Researchers are calling for a re-think on Government prescription charges after being surprised by their own survey findings on how many chronically ill people struggle to pay.
For adults the prescription charge for each subsidised medication is $5, although high users can get a waiver for part of each year and subsidies are available for some.
One in five people who have multiple illnesses had trouble paying for all their health needs, including prescriptions, the researchers' new study found.
"This impact was greater for Māori and Pacific participants, with nearly half of Māori participants reporting that they find it hard to cover basic living costs in addition to their healthcare expenses," the researchers say in the latest New Zealand Medical Journal.
They also found that 70 per cent of participants who were working reported their health had affected their productivity.
Forty-one per cent of participants reported having only "fair" or "poor" general health, compared with 13.5 per cent of people in a survey of the general population reporting their health in those categories.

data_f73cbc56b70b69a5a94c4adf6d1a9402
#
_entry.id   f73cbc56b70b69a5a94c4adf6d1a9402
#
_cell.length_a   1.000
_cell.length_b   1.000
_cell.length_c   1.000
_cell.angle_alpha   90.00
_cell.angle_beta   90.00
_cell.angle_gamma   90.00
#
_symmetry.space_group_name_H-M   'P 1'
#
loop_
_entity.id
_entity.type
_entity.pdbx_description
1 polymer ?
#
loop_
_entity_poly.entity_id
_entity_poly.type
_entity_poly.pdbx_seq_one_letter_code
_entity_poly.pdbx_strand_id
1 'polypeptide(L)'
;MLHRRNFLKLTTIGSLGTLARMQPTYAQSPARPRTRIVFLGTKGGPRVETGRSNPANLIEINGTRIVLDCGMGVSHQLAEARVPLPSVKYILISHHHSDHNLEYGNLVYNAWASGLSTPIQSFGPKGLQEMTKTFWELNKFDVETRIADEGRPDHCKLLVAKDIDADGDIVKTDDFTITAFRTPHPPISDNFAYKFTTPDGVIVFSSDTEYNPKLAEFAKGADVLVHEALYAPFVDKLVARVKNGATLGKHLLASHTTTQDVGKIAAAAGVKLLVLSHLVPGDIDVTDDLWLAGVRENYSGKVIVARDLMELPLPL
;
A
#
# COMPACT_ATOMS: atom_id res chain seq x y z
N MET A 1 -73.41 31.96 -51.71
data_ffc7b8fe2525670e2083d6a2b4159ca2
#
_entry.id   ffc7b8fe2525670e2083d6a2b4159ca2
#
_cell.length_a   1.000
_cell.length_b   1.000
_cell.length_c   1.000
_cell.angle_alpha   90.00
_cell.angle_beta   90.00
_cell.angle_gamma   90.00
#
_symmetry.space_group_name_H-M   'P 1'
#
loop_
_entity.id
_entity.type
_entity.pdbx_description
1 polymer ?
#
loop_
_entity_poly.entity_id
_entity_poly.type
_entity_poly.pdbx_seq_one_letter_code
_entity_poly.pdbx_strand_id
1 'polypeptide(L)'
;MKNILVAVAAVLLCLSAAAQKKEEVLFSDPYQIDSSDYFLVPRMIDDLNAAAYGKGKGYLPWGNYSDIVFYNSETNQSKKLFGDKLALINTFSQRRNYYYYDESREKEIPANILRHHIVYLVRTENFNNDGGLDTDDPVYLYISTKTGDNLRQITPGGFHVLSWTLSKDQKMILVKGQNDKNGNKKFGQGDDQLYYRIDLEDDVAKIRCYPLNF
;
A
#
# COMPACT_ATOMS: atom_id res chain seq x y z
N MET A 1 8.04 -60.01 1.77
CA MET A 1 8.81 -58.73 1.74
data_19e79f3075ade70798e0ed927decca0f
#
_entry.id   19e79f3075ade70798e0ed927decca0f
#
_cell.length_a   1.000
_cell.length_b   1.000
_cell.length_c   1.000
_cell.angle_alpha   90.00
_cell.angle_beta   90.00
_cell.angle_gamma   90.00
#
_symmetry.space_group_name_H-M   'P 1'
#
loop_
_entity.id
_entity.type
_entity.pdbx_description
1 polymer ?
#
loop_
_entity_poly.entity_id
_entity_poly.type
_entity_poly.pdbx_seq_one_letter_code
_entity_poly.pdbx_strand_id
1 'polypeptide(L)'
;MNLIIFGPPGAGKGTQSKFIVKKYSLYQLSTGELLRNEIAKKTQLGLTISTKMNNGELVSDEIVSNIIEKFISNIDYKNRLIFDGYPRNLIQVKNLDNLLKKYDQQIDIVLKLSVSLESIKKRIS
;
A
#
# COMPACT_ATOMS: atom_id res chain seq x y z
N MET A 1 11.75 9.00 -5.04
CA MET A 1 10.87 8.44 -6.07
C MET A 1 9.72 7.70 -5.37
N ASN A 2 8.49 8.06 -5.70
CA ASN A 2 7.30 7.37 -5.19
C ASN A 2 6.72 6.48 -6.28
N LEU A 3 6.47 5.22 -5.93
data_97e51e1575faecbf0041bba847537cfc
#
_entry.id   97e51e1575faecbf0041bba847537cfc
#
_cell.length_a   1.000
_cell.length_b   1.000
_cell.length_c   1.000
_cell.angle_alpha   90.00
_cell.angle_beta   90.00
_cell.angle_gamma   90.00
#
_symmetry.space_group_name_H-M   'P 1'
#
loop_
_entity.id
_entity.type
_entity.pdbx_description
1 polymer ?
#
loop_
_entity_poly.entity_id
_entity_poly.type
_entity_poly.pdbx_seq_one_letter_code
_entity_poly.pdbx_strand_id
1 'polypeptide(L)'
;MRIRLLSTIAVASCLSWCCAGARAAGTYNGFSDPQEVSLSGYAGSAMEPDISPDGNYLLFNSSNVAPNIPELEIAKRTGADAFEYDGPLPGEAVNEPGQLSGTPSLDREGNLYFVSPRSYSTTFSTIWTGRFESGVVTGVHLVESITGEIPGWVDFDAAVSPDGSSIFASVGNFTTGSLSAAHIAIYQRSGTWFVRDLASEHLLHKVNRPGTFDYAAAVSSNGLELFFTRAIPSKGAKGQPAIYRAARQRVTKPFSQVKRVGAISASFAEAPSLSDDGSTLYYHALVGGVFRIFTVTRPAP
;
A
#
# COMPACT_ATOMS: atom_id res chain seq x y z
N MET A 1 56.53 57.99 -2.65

The new study involved a survey of 234 adults who have "multi-morbidity" - two or more long-term health conditions, including diabetes, obesity and angina.
The researchers said it was an unexpected finding that nearly 20 per cent of participants experienced financial difficulties taking care of their healthcare needs - including prescriptions in addition to basic living costs - given the small proportion, 12 per cent, who lived in the areas of highest deprivation.
The lead researcher, Jeannine Stairmand, of the University of Otago at Wellington, said the study reinforced earlier findings indicating there was a need to reconsider prescription costs to maintain the health of people with multiple long-term conditions.
"The financial impact of long-term conditions is important and under-researched," the researchers said in the journal.
"The relationship between financial hardship and higher levels of multi-morbidity is consistent both with the hypothesis that those with lower incomes are at higher risk of multimorbidity, and that multi-morbidity may result in loss of income.
"Another financial element is the likelihood that patients require multiple different prescriptions, although we do note that many participants accessed one of two Government subsidy schemes which should reduce the cost of multiple prescriptions.
"When patients cannot afford to collect some or all of their prescribed medications they may be forced to prioritise which medications are most essential, or ration the medication they can afford, resulting in unnecessary suffering, deterioration in health and increased costs to the patient and healthcare system."